Wheat Disease Update: Wheat Streak Mosaic May 19, 2017
A survey of wheat fields in the Nebraska Panhandle on May 15-16 found only trace levels of stripe rust and low levels of tan spot. However, wheat streak mosaic was widespread with severity ranging from mild in many fields to moderate even in fields that looked green on the top of the canopy (Figures 1 and 2) to severe in some fields (Figures 3 and 4).
The severely affected fields were in the southern Panhandle in an area that had pre-harvest hail last summer. This pre-harvest hail shattered wheat grain that germinated into volunteer wheat before harvest. Wheat curl mites which transmit wheat streak mosaic moved onto the volunteer. The most severely affected fields are in areas where the volunteer was not controlled.
Apart from volunteer wheat, other factors may have played a role in the widespread occurrence of wheat streak mosaic which has been observed in the eastern part of the state as well, and in areas where there is no evidence of volunteer wheat. One factor is the mild temperatures that prevailed last fall and winter. During a prolonged fall with above normal temperatures as in 2016, wheat curl mites as well as the virus remain active, reproduce, and spread for a longer time and at higher levels compared to a normal fall. As a result fall-planted wheat, especially that which was planted early, becomes heavily infested with mites and the virus builds up to high levels, causing severe damage. (Engage with this interactive animation to see how wheat streak mosaic virus spreads from one field to the neighbors' fields.)
Another factor that may have contributed to the widespread occurrence of wheat streak mosaic is the existence of grassy weeds and wild grasses that are hosts to both the mites and the virus. When environmental conditions are favorable to the survival and reproduction of the mites and the virus, these weeds and grasses can become a significant source in addition to volunteer wheat.
This video explains the plant "green bridge" that supports migration of the wheat curl mite from growing plants to the next wheat crop and includes interviews with Cody Creech, extension dryland cropping specialist at the Panhandle REC, and Stephen Wegulo, extension plant pathologist for wheat. (A graduate project of Lindsay Overmyer)
Symptoms of wheat streak mosaic can be exacerbated in the presence of one or two additional viruses transmitted by wheat curl mites. These viruses are Triticum mosaic virus and High Plains virus. University of Nebraska-Lincoln research has shown that Triticum mosaic virus often occurs with wheat streak mosaic virus. When both viruses occur in the same plant, symptoms are more intense and yield loss is higher than when either virus is present alone.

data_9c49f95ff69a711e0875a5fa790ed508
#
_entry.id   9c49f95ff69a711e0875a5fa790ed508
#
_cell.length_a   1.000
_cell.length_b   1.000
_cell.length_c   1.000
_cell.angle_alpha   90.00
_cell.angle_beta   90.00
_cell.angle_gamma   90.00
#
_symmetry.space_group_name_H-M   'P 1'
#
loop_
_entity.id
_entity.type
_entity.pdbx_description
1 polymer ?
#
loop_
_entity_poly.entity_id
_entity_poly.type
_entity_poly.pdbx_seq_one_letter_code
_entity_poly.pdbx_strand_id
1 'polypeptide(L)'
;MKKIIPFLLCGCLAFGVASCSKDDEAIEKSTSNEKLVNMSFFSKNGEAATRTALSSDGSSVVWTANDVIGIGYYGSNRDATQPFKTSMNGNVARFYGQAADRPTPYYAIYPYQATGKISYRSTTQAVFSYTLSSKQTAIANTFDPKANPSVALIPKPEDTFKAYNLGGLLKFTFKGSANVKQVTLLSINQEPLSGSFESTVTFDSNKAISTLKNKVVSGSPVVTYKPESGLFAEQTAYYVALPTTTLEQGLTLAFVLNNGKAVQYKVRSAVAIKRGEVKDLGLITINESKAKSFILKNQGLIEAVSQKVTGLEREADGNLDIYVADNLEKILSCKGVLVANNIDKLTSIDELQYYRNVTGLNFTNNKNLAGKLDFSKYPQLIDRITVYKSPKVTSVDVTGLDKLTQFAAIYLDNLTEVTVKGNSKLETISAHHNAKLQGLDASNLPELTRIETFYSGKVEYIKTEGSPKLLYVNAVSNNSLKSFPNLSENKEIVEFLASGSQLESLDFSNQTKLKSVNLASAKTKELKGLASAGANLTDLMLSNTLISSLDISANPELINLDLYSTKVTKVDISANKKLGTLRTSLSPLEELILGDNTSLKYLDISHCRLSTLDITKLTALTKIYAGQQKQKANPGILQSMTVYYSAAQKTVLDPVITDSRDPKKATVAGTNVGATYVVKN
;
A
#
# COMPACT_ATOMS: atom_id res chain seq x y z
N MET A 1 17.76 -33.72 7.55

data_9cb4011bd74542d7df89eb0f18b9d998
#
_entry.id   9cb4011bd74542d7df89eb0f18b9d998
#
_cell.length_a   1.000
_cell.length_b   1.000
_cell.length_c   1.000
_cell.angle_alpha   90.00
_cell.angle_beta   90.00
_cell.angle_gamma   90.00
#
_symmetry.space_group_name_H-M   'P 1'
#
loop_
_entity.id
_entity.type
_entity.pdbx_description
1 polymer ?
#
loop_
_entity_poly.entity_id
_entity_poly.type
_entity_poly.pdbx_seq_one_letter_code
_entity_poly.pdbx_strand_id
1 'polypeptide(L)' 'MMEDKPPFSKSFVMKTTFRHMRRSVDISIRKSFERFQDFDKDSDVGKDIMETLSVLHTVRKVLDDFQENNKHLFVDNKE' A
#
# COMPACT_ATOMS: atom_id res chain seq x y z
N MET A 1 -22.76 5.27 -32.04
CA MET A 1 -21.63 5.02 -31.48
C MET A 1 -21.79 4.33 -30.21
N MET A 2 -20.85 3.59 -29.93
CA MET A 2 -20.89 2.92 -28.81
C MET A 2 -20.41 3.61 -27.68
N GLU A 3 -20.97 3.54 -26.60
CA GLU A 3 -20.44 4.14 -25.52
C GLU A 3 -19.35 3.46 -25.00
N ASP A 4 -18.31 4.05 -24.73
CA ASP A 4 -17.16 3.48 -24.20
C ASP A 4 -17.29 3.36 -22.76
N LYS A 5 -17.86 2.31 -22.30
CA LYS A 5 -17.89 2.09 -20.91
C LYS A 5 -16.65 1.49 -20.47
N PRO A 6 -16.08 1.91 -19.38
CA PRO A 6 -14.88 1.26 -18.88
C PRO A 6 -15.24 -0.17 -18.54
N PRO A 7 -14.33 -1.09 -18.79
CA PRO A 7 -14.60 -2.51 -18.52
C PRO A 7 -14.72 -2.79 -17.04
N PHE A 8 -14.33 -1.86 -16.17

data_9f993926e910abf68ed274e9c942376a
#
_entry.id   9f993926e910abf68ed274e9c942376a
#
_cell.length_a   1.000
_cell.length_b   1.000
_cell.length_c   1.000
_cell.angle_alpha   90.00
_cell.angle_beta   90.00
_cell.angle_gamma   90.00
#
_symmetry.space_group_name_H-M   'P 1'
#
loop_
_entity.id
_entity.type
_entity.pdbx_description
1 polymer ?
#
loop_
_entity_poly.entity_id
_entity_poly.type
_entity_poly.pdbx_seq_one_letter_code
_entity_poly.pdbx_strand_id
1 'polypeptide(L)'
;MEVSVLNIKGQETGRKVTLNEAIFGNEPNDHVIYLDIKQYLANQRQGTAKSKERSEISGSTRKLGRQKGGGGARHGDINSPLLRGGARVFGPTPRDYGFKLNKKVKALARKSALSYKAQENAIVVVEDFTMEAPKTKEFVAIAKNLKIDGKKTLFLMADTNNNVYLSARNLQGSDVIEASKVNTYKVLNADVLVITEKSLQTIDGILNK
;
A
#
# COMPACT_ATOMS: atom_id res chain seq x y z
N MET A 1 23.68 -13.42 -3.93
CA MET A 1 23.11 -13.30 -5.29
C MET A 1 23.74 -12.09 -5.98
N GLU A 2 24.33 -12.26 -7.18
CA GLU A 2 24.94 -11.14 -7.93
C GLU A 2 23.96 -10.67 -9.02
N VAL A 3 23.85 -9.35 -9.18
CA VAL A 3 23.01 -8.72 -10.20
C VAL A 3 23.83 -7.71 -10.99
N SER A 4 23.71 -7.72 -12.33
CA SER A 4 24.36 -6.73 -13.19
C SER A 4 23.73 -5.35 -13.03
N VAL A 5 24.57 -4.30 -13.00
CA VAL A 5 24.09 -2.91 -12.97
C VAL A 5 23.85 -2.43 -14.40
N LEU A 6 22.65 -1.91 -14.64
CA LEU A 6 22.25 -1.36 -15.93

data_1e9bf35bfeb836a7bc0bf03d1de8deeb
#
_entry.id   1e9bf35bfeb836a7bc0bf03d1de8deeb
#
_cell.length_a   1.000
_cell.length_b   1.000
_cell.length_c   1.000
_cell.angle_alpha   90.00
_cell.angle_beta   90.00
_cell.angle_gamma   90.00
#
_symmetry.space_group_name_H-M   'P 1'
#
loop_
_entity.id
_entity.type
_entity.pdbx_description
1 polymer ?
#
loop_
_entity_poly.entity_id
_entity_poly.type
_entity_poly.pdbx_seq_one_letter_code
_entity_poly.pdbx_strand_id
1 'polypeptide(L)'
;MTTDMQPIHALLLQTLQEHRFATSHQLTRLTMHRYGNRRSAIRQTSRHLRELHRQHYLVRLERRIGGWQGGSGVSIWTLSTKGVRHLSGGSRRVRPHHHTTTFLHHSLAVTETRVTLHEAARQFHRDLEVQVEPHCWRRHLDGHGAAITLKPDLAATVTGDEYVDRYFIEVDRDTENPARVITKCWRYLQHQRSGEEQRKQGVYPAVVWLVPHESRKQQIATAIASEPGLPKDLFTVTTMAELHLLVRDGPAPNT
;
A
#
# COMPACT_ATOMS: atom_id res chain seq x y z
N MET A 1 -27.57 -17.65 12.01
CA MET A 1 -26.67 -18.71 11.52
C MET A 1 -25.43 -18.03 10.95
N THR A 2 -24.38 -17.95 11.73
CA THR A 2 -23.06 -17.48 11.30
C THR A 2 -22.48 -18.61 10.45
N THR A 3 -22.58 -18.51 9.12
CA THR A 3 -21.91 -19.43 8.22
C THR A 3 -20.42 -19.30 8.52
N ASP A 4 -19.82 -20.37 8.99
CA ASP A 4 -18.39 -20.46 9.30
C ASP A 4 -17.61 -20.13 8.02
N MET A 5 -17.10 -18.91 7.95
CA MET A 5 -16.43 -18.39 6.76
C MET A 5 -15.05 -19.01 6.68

Wheat Streak Mosaic
Virus diseases cannot be controlled once they occur. If your field is severely impacted by wheat streak mosaic, consider planting it to a spring crop. For next year’s wheat crop, it will be critical to control any volunteer wheat that emerges before wheat harvest.
Although stripe rust levels have generally been low statewide, the current wet weather can cause it to develop to damaging levels. With warmer temperatures as the growing season progresses, leaf rust is likely to increase. Fungal leaf spot diseases (especially Septoria leaf blotch) and powdery mildew have been developing to moderate to severe levels in some fields. Given the current wet weather and based on the level of disease in a field determined from scouting, consider applying a fungicide to protect the flag leaf.
Wheat in some fields is already at the full heading or flowering stage. Note that some fungicides cannot be applied once flowering begins or after Feekes growth stage 10.5 (Table I). If wheat is flowering, consider applying a fungicide that can control Fusarium head blight (scab). Such a fungicide will also have excellent efficacy on foliar fungal diseases. Information on fungicide application instructions and restrictions, including the pre-harvest interval, is indicated on the label.